Over the past two decades, the United States has seen a dramatic increase in the number and magnitude of punitive damages verdicts rendered by juries in civil trials. Probably the most extraordinary example is the July 2000 award of $144.8 billion in the Florida class action lawsuit brought against the cigarette manufacturers. More puzzling were two recent verdicts against the auto manufacturer BMW in Alabama. In identical cases, argued in the same court before the same judge, one jury awarded $4 million in punitive damages, while the other awarded no punitive damages at all. In cases involving accidents, civil rights and the environment, multimillion dollar punitive awards have been a subject of intense controversy. But how do juries actually make decisions about punitive damages? To find out, the authors - specialists in psychology, economics and the law - present the results of controlled experiments with over 600 mock juries involving the responses of more than 8,000 jury-eligible citizens. They find that although juries tended to agree in their moral judgements about the defendant's conduct, they rendered erratic and unpredictable dollar awards.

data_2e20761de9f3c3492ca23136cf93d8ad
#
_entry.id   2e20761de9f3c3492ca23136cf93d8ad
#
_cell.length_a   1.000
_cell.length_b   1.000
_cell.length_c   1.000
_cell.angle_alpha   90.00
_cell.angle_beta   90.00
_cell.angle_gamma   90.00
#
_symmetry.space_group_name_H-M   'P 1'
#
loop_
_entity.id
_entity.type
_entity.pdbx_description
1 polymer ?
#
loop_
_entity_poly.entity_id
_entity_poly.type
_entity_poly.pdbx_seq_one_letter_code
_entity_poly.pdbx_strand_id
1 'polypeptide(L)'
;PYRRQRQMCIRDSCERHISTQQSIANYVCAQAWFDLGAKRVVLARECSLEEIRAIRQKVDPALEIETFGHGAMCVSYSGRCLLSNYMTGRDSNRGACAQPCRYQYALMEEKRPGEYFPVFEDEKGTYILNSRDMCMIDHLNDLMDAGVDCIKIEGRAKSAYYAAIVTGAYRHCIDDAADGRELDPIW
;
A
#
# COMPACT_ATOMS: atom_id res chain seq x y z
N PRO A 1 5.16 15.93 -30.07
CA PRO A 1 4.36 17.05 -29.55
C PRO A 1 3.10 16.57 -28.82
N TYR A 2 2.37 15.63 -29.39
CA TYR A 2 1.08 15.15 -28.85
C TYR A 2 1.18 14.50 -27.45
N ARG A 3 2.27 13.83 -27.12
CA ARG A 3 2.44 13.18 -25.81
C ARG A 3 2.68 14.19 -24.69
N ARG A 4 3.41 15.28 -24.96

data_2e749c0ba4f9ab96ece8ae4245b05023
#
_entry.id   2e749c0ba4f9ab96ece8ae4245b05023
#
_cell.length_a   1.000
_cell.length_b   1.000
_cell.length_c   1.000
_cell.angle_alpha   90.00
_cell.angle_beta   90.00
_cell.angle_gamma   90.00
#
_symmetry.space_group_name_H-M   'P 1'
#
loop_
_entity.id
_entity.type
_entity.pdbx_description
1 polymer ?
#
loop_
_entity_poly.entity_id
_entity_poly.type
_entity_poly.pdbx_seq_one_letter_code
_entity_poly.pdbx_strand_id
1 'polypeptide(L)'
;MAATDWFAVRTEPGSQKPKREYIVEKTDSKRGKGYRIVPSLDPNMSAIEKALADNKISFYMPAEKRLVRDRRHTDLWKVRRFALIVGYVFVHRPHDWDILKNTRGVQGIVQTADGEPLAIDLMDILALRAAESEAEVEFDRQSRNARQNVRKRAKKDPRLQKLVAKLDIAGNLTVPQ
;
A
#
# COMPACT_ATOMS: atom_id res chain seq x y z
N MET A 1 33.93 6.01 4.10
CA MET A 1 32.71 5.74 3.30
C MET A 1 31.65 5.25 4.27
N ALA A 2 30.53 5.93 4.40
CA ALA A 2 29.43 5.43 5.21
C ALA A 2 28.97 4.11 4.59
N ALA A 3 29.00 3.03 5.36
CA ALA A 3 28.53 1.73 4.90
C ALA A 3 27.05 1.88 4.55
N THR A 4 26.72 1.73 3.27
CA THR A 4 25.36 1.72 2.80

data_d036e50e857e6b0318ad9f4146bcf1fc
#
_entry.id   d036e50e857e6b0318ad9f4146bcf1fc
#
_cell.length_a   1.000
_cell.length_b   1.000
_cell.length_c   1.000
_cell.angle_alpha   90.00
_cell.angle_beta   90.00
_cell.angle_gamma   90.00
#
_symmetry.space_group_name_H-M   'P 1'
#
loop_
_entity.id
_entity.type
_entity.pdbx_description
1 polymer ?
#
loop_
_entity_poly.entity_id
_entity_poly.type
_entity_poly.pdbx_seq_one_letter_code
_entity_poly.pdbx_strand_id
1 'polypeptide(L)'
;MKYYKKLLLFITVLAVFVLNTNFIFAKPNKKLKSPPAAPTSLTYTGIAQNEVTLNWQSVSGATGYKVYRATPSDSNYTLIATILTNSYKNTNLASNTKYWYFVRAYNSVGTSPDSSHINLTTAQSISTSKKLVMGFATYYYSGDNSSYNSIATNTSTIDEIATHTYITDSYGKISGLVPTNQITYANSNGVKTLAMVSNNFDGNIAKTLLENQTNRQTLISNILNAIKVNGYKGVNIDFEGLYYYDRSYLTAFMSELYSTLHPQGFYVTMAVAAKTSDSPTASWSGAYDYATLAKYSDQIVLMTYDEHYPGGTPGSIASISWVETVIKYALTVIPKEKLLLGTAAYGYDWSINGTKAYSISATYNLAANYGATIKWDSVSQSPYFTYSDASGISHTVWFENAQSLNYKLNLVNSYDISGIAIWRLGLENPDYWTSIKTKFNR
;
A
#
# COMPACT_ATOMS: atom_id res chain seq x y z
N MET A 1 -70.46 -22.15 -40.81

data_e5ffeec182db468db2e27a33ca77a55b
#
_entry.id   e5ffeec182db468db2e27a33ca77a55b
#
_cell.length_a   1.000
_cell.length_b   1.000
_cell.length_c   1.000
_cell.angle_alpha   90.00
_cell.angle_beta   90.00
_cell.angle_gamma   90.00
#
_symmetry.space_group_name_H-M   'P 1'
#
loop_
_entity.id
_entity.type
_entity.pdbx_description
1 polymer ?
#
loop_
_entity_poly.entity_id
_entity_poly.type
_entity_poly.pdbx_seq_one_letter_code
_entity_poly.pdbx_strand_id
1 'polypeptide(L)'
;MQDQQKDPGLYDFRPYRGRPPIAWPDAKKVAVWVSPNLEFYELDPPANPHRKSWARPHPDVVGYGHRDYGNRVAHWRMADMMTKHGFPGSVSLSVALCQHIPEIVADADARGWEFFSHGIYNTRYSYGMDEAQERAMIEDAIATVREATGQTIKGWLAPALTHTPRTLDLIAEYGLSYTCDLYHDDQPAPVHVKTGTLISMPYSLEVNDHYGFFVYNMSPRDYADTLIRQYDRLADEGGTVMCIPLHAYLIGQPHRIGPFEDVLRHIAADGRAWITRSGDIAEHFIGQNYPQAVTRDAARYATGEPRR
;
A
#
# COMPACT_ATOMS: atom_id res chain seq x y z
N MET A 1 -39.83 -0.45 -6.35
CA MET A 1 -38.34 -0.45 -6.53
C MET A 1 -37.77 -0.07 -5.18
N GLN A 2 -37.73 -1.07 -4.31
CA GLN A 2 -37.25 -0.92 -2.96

Jurors also tended to ignore instructions from the judges; showed "hindsight bias", believing that what happened should have been foreseen; and penalized corporations that had based their decisions on careful cost-benefit analyses. While judges made many of the same errors, they performed better in some areas, suggesting that judges (or other specialists) may be better equipped than juries to decide punitive damages. With a wealth of new data and a host of provocative findings, this book documents a wide range of systematic bias in jury behaviour and should be valuable for anyone interested in punitive damages, jury behaviour, human psychology and the theory of punishment.